Microsoft is introducing a Teams feature that may cause a lot of cursing | ZDNet

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The power to delete the thoughts of others can be abused.

Of course I believe the children are our future, just as I believe historical figures are our past.

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But is what’s good for children good for our future right now?

I’m driven to this sense of unease by a new feature that Microsoft is slipping into one of its most popular — or at least one of its most used — products: Teams.

Making a sudden appearance in the company’s 365 roadmap, this new feature has a harsh title: “Microsoft Teams: Chat supervisors can delete messages.”

I fear some may immediately look at this and think: “What? You mean, just because they feel like it?”

I fear the answer may, at least in theory, be yes.

Microsoft explains that the genesis of this idea came from, but of course, the children.

“This feature, designed with our Teams for Education users in mind, allows chat supervisors to delete inappropriate, off-topic, or other messages in a Teams chat,” says the company.

Already I shudder.

One can quite imagine that teachers, burdened with so much over the last 18 months, would be only too greateful to have at least half of what kids say automatically erased. From their minds, as well as from Teams.

I couldn’t help noticing, however, that this message-deletion joy has general availability, so any organization will be able to adopt it — release date this month.

This is where I foresee a certain pickle.

Some people — not all of them libertarians — believe that a record of a chat should be accurate and faithful.

The context of words matters, as does the intent. You can’t subsequently delete things that don’t sound right. Unless you work for certain political figures, perhaps.

Who will decide what is inappropriate, off-topic or even “other”? Are we really speaking of the speech-police here? Will administrators now be acting like Facebook moderators, there to look out for specific words, rather than specific meanings?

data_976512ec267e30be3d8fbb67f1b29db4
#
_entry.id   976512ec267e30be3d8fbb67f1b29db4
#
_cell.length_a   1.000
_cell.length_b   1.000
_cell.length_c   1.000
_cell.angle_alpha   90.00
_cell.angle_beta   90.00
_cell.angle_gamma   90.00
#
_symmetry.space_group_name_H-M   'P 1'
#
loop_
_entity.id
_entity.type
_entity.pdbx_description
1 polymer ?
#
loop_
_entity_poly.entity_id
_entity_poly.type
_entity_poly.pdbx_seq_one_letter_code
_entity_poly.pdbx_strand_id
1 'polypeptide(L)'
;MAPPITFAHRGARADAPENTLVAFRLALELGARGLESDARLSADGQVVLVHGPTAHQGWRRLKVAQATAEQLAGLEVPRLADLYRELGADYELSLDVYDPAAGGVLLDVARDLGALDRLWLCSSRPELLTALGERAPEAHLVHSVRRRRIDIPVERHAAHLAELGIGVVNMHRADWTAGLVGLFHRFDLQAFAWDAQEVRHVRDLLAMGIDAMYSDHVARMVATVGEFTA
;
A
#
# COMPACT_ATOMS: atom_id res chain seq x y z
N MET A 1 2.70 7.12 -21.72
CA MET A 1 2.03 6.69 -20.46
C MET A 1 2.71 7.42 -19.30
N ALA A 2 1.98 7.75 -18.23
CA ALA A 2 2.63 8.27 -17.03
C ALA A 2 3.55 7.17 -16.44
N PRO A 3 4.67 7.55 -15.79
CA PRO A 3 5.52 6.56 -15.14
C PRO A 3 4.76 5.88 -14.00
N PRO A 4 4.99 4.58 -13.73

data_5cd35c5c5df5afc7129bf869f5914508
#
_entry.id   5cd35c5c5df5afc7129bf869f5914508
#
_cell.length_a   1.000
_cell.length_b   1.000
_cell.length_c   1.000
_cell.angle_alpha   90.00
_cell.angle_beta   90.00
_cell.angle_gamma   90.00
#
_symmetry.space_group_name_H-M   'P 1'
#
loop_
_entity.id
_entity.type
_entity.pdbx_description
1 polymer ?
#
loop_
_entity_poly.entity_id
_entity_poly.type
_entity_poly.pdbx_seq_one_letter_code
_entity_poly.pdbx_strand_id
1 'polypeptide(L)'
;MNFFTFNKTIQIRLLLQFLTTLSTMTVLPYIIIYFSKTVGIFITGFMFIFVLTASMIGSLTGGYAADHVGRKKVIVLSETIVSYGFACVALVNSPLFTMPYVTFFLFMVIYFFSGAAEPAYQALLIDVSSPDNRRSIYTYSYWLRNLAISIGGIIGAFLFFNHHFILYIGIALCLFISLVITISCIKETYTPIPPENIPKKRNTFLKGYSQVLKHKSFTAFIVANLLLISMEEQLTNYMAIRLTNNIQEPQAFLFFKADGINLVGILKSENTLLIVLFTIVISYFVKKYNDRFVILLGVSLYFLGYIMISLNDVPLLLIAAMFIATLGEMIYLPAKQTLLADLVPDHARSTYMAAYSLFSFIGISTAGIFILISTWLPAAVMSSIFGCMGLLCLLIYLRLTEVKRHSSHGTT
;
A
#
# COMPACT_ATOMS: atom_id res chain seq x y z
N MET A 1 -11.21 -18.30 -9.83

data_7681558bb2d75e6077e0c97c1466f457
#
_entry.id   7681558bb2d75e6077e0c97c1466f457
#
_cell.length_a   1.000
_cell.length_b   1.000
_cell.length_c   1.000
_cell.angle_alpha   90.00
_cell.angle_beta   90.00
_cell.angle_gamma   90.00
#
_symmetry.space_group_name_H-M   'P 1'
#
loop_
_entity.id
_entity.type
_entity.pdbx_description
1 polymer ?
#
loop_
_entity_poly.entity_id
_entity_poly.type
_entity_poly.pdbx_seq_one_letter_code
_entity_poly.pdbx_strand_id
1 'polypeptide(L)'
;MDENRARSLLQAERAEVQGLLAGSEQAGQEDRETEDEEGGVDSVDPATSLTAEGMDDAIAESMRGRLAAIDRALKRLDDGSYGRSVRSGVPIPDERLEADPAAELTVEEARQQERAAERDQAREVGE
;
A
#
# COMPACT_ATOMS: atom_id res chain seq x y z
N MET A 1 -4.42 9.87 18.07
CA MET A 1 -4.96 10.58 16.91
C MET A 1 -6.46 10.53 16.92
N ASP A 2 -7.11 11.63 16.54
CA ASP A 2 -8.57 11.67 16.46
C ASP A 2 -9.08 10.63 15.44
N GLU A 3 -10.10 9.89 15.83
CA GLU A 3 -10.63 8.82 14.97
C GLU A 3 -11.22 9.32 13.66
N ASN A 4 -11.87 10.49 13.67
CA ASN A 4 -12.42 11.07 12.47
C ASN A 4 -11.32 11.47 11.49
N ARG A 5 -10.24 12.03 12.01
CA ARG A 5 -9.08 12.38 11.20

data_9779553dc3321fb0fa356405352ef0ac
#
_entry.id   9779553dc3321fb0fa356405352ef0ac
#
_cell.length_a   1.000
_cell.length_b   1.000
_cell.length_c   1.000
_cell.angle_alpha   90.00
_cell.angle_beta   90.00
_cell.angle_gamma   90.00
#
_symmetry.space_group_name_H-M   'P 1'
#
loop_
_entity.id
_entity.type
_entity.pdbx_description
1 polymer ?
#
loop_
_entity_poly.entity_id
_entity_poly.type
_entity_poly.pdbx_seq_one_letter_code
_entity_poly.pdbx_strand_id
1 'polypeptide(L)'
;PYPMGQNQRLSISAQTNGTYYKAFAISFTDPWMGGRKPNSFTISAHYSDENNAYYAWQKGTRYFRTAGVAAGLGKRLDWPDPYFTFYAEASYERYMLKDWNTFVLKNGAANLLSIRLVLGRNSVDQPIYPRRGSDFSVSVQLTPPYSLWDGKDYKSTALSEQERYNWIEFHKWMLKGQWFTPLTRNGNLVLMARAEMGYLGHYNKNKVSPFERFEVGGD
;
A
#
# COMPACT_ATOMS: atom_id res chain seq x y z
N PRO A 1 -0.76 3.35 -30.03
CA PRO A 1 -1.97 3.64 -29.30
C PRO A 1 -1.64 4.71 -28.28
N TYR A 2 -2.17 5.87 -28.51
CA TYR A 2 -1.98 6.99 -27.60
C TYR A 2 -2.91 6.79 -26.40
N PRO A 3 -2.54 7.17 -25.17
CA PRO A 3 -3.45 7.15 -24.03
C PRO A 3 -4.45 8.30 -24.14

Different administrators will surely be tempted to create their own versions of the new elimination rules.

You might say that this sort of thing already exists in the likes of Slack. Many, though, think of Slack as a glorified chat app rather than solid corporate content.

And what if some mischievous person persuades the administrator to make random, or even insidious, edits of a certain employee’s words?

Done with perfectly malicious intentions, this might even adversely affect careers.

Perhaps, similar to the comments sections of many media, administrators will leave a note on deleted content that reads: “This message/sentence/-sentiment/word was deleted because it was deemed inappropriate/rude/ignorant/immature/halfwitted/irrelevant/something else that we didn’t like.”

That’ll make anyone reading the chat log even more curious about what had been said that was so heinous. It might also encourage the intrepid to see what it takes to get a comment deleted.

Sanitizing content can sometimes result in sanitizing legend too, or even creating it.

“She really told that joke about the duck walking into a strip club? In a meeting? Wow.”

There will, moreover, be mutterings along the lines of history only ever being written by the victors, so senior management will surely be held responsible.

Then again, it’s likely that at least one or two administrators may have their own, independently twisted minds.

What might they end up perpetrating? 

Perhaps it’s worth starting a Teams chat with them soon, just to check in.

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